I don’t mean fart (although everybody does that too) or pee (ditto) or even aspire to total global domination but rather make decisions and form opinions based on generalized (ie stereotypical) behavior. (When faceless corporations do it it’s called ‘research‘ of course.) I talked about some of the pitfalls of this process after I ate lunch on the road a couple of weeks ago.
After clicking the ‘publish’ button, though, it occurred to me that there have been other times when my little mental shortcuts have failed me.
The first one that sprung to mind happened in the park named after a tank. (It’s just up the street — 500 metres or so.) On a pleasant spring day I wandered up there to listen to a wildly overly attached computer voice (she used to be significantly worse) and attack some frogs at the same time. While I was there a truck pulled up and disgorged a couple of young, fit and (to my eye) mean-looking guys in boots and culturally intimidating apparel. I was nervous.
More than usual, I mean. There I was, a nerdy-looking guy loitering in a public space while my phone said embarrassingly affectionate things to me. And there they were — the natural predator of nerdy-looking guys everywhere (especially ones caught separated from the herd). It couldn’t end well. I mean, there can be only one possible reason for driving a truck into a park, right?
I started edging toward the exit while regretting my footwear (hard to run in orange sandals) and trying not to attract attention or make eye contact when I saw that their truck was full of geraniums.
Wait, what? There was something wrong with this picture.
While I stood there looking like a slightly dimwitted… something, one of them started pulling weeds while the other one hauled a shovel out of the truck and started digging. And planting geraniums under the sundial.
Gardeners. They were gardeners. That was unexpected. I mean, I’m a gardener (sort of) but I’m a nerdy looking guy of a certain age wearing a 25-year-old T-shirt and sporting multiple gardening-related injuries (damn that chipmunk). They, um, weren’t. Not that all gardeners look like me — I get that — but if you do a google image search for ‘gardener’, well, nerdy-looking guys of a certain age are wildly over-represented. (Heck, the VERY FIRST IMAGE is an arguably nerdy-looking old guy in an ugly hat. At least I usually skip the ugly hats.) There isn’t a scary young dude anywhere in the first nineteen screens of images.
Clearly some fine-tuning was needed.
Soon after, a visit to the Insomniac Capriform Cafe brought this home twice more. My first fine-tuning assignment was handed to me when I was standing in line to order bacon (my usual order since it’s a vegetarian restaurant and all) behind a young lady. Since it was a nice day, she wasn’t wearing much (any?) goose down but rather a very nice summer outfit. (A sundress, although I have no idea what actually constitutes a sundress.) Non-scary shoes. (Women’s footwear tends to frighten me.) And an ankle tattoo.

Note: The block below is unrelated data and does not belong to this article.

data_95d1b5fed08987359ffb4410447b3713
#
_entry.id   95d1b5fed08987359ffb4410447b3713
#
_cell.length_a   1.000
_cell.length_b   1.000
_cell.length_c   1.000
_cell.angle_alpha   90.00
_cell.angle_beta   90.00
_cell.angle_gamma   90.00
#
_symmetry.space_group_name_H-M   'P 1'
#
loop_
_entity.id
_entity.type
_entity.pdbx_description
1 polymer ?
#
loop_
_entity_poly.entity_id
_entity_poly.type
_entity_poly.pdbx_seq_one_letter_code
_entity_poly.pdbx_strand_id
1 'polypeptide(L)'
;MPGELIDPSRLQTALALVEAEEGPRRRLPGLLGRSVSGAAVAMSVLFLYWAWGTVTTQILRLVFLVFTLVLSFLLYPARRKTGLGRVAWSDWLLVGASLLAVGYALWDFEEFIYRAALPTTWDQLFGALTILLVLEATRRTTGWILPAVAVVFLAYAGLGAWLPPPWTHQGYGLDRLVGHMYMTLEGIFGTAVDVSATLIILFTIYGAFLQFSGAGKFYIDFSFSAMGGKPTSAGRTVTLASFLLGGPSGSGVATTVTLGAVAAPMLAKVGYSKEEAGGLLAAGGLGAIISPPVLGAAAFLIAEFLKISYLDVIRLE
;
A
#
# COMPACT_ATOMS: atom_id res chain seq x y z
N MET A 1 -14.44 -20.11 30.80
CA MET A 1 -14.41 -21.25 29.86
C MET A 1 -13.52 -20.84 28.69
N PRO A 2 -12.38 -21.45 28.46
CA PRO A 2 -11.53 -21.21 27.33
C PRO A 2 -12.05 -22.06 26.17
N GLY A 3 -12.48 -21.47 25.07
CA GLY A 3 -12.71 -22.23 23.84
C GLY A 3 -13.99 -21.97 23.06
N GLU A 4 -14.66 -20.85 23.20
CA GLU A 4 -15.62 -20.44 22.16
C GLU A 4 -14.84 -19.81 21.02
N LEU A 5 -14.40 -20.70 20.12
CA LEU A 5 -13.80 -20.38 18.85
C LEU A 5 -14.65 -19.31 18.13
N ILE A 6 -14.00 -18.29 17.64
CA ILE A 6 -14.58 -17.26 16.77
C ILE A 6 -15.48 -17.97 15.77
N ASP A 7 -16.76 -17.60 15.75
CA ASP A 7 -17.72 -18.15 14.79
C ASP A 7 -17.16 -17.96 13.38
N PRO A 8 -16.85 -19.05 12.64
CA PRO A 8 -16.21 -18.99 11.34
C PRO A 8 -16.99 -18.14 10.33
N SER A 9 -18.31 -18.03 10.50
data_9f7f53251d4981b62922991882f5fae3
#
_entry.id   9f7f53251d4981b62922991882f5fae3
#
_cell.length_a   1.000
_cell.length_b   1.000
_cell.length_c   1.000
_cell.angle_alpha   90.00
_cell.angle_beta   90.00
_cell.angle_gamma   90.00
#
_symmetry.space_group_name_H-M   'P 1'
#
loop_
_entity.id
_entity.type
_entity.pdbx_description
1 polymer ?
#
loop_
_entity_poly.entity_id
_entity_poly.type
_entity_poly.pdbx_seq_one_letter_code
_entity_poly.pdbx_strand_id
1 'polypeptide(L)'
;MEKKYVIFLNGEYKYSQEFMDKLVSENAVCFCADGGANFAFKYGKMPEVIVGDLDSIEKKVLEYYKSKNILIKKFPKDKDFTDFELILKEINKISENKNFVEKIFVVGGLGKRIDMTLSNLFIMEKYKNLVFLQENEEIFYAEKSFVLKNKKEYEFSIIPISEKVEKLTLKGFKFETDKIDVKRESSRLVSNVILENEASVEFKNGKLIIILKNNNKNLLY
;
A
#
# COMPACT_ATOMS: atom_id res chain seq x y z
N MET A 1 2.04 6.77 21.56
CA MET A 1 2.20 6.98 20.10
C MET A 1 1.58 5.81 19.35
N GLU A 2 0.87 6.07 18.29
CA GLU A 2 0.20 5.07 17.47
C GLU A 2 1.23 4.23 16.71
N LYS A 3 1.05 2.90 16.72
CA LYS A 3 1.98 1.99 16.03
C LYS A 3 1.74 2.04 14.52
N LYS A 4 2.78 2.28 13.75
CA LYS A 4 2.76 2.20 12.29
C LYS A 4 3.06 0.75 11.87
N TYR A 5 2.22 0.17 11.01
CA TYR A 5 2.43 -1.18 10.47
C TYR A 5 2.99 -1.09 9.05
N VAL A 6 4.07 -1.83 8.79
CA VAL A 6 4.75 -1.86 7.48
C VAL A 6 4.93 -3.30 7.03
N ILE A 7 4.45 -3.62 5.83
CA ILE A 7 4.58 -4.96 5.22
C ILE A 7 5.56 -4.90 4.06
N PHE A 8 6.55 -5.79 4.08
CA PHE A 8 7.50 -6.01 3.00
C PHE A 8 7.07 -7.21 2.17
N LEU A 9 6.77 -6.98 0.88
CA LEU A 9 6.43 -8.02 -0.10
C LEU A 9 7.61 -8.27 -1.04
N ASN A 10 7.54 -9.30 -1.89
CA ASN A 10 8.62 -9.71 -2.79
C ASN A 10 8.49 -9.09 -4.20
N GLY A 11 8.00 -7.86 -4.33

Now, I don’t get tattoos. (Hardly a surprise — I don’t get a lot of things.) I don’t dislike them or anything, I just don’t understand them. I mean, I get art. (I don’t know much about it but I know what I like.) But I don’t get ‘art that I’ll have to live with every waking minute of every day for the rest of my life.’ That’s a lot of commitment. Even more confusing, you have to commit to it before you even see it. Wow.
But I digress. The young lady in the nice summery outfit had an ankle tattoo. And what do young ladies get tattooed on their ankles? Well, a google image search shows hearts, vines, flowers, stars, dreamcatchers, fairies, jewelry, icons. All very attractive, all very light. Even the barbed wire is kind of cute. (One website calls ankle tattoos ‘visually enchanting’ and ‘subtly flirty.’)
But what did this young lady have tattooed on her ankle? Totally unexpectedly, she had a Great Old One. A horrific, malevolent, tentacled deity. (Probably this one.) Not light. Not particularly summery. Almost certainly not ‘flirty’ or ‘enchanting’. Definitely not cute. It rattled me so much that when it was my turn to order I couldn’t remember how to pronounce ‘fhtagn‘ and just blurted out “bacon!”
Back in my chair I was musing about stereotypes, their strengths, weaknesses and failings when I heard the millenials (two men, two women) in the booth behind me talking. What might they be talking about? The Washington Post, perhaps?
Turns out not so much..
Apparently I don’t know anything. Even though it’s not Christmas.